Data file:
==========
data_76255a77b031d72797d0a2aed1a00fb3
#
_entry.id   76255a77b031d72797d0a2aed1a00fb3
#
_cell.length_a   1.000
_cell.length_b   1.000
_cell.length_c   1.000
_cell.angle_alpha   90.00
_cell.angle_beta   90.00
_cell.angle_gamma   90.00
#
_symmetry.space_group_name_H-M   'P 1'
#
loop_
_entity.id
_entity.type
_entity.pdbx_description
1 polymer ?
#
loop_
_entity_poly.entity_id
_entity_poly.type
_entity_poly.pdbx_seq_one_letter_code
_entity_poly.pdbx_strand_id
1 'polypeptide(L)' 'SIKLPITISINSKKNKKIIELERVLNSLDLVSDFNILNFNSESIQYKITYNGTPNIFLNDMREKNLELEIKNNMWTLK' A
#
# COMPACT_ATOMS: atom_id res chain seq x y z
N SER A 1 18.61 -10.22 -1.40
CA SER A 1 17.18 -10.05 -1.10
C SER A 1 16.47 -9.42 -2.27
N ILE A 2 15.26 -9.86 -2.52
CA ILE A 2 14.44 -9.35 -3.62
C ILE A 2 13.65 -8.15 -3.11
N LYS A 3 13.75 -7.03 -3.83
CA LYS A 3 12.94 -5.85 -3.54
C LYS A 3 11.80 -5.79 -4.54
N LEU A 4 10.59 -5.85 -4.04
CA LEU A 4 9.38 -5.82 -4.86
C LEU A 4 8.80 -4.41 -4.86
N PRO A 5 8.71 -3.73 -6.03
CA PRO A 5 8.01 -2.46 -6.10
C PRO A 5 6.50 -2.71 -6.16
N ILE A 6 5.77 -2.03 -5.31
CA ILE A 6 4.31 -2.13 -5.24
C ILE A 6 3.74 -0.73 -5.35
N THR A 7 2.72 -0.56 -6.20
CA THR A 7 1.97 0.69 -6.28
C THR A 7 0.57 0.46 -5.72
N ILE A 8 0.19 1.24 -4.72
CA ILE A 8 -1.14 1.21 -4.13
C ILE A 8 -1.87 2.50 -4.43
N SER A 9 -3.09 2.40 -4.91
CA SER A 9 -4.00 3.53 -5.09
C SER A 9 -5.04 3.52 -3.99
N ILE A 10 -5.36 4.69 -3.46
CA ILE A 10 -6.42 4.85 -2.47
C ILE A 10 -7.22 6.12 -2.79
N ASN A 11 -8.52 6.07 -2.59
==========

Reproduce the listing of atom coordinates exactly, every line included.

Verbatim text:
data_76255a77b031d72797d0a2aed1a00fb3
#
_entry.id   76255a77b031d72797d0a2aed1a00fb3
#
_cell.length_a   1.000
_cell.length_b   1.000
_cell.length_c   1.000
_cell.angle_alpha   90.00
_cell.angle_beta   90.00
_cell.angle_gamma   90.00
#
_symmetry.space_group_name_H-M   'P 1'
#
loop_
_entity.id
_entity.type
_entity.pdbx_description
1 polymer ?
#
loop_
_entity_poly.entity_id
_entity_poly.type
_entity_poly.pdbx_seq_one_letter_code
_entity_poly.pdbx_strand_id
1 'polypeptide(L)' 'SIKLPITISINSKKNKKIIELERVLNSLDLVSDFNILNFNSESIQYKITYNGTPNIFLNDMREKNLELEIKNNMWTLK' A
#
# COMPACT_ATOMS: atom_id res chain seq x y z
N SER A 1 18.61 -10.22 -1.40
CA SER A 1 17.18 -10.05 -1.10
C SER A 1 16.47 -9.42 -2.27
N ILE A 2 15.26 -9.86 -2.52
CA ILE A 2 14.44 -9.35 -3.62
C ILE A 2 13.65 -8.15 -3.11
N LYS A 3 13.75 -7.03 -3.83
CA LYS A 3 12.94 -5.85 -3.54
C LYS A 3 11.80 -5.79 -4.54
N LEU A 4 10.59 -5.85 -4.04
CA LEU A 4 9.38 -5.82 -4.86
C LEU A 4 8.80 -4.41 -4.86
N PRO A 5 8.71 -3.73 -6.03
CA PRO A 5 8.01 -2.46 -6.10
C PRO A 5 6.50 -2.71 -6.16
N ILE A 6 5.77 -2.03 -5.31
CA ILE A 6 4.31 -2.13 -5.24
C ILE A 6 3.74 -0.73 -5.35
N THR A 7 2.72 -0.56 -6.20
CA THR A 7 1.97 0.69 -6.28
C THR A 7 0.57 0.46 -5.72
N ILE A 8 0.19 1.24 -4.72
CA ILE A 8 -1.14 1.21 -4.13
C ILE A 8 -1.87 2.50 -4.43
N SER A 9 -3.09 2.40 -4.91
CA SER A 9 -4.00 3.53 -5.09
C SER A 9 -5.04 3.52 -3.99
N ILE A 10 -5.36 4.69 -3.46
CA ILE A 10 -6.42 4.85 -2.47
C ILE A 10 -7.22 6.12 -2.79
N ASN A 11 -8.52 6.07 -2.59